Wendyl Nissen
Wendyl Nissen on being 'The Supportive Wife'

Wendyl Nissen: Off the boil after too much of a fun thing

The novelty of being a housewife is wearing off. Photo / Thinkstock
The novelty of being a housewife is wearing off. Photo / Thinkstock

It's now six weeks since I began my year-long challenge to be a supportive wife, spending more time cooking, cleaning and caring for the man in my life.

How's it going? I hear you ask. Well, not very well, thanks for asking.

"I haven't had a home-cooked meal for weeks," said my youngest daughter at the weekend.

"That will be because I've gone off cooking," I said, as if that simple statement made everything all right.

"I liked it when you cooked," she said staring at her butter chicken, a variation on the chicken madras and the chicken korma I had been feeding her courtesy of the local Indian takeaway which not only delivers but has eftpos as well.

There was a time when the same daughter begged to be allowed takeaways as a welcome relief from stuffed roast pork, lemon risotto with snapper and rabbit pie.

"Just something plain would be nice," she groaned.

Before my supportive wife challenge my husband and I shared the cooking depending on who felt like it that night and it usually ended up with us cooking equally.

I eagerly collected recipes for interesting dishes, enjoyed shopping for all the ingredients and then started out at 4pm to cook the meal of a lifetime.

It was fun, because I had to do it only every second night or so.

But then I started cooking every night, to give my husband those few extra hours to keep working.

I'm not saying out loud that my husband has some form of attention deficit disorder, but let's just say he has an impressive work ethic which means that when he has stuff to do, like publishing two books simultaneously for his new publishing business, he works every damn hour God gives him and then some. I'll often wake to find that he and the puppy have been in his office since 5am.

The cooking every night thing coincided with my decision, before I decided to become a supportive wife, to agree to do a week's worth of seminars entitled A Simpler Life. Yes, I get the irony.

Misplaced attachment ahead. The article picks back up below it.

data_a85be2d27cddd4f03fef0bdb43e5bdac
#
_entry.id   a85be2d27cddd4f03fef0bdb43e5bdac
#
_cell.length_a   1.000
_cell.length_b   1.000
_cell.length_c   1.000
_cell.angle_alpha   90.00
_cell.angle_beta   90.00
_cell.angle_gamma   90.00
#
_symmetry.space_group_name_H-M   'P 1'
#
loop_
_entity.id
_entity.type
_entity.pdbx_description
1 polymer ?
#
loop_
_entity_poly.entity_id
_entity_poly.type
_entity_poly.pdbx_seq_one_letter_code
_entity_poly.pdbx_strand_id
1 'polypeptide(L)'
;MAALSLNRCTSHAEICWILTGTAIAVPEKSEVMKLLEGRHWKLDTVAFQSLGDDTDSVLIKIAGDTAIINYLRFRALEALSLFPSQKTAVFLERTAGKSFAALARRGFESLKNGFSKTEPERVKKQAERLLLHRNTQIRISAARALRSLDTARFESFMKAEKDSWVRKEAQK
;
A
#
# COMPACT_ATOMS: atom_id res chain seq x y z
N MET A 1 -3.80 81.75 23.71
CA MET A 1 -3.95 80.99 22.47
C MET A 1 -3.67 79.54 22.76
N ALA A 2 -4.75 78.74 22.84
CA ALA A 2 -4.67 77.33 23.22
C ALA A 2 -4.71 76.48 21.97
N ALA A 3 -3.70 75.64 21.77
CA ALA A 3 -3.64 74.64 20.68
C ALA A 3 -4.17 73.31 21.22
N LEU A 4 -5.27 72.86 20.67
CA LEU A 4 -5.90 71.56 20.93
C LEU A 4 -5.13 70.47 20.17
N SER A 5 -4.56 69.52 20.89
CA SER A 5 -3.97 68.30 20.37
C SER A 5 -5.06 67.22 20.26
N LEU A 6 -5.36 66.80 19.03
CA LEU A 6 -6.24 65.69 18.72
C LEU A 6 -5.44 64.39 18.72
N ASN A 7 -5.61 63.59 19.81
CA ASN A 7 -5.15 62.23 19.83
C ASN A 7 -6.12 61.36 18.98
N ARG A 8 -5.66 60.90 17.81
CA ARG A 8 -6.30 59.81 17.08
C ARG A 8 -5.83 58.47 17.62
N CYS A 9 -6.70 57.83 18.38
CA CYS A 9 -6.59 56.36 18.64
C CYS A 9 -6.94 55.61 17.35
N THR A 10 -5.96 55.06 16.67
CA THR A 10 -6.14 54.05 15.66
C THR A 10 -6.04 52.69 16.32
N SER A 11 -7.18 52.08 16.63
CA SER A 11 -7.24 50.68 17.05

I delivered 11 of them around the country in five days while still writing my "columns and things".

This is how I describe my normal work week as a supportive wife. When asked what I do, I describe the four columns plus a newsletter I write as "columns and things".

Added up they resemble a fulltime work week but I try to pass them off as at best part-time work, similar to helping out at the school tuck-shop. It makes me feel better.

During the week of A Simpler Life, supportive wife morphed into stressed-out, angry, resentful, don't give a toss about what you're having for your bloody tea, wife.

There was no coffee in bed, dishes done in a jiffy, don't mind me as I sweep around you at your desk.

The whole house slumped into a state of disarray. Dust balls danced down the hall, clean washing luxuriated over the couch while more washing remained on the line for days on end. My house was dishevelled and so was I.

One morning I caught my husband putting on a load of washing.

"Don't do that!" I screeched. "My job, not yours!"

"I'm just trying to help out and I have five minutes before I need to start proofing again."

"Not on my watch mister, get back in there."

Then he tried to cook dinner.

"I just bought some steak when I was up the road at the post office," he said apologetically.

The one night I did cook I was testing a recipe for one of my columns involving the use of tinned corned beef and mashed potatoes, sometimes known as a hash. My hash stubbornly bubbled like a Rotorua mud pool then refused to leave the pan.

"Need a hand?" asked my husband at 8pm when most people would reasonably expect to see something resembling dinner on the table.

"Over it," was all I said and walked out of the kitchen as I heard him get out the toasted sandwich maker - again.

I'm now making a concerted return to my new role as supportive wife, and only time, or the lack of it, will tell if I can keep it up.

- NZ Herald

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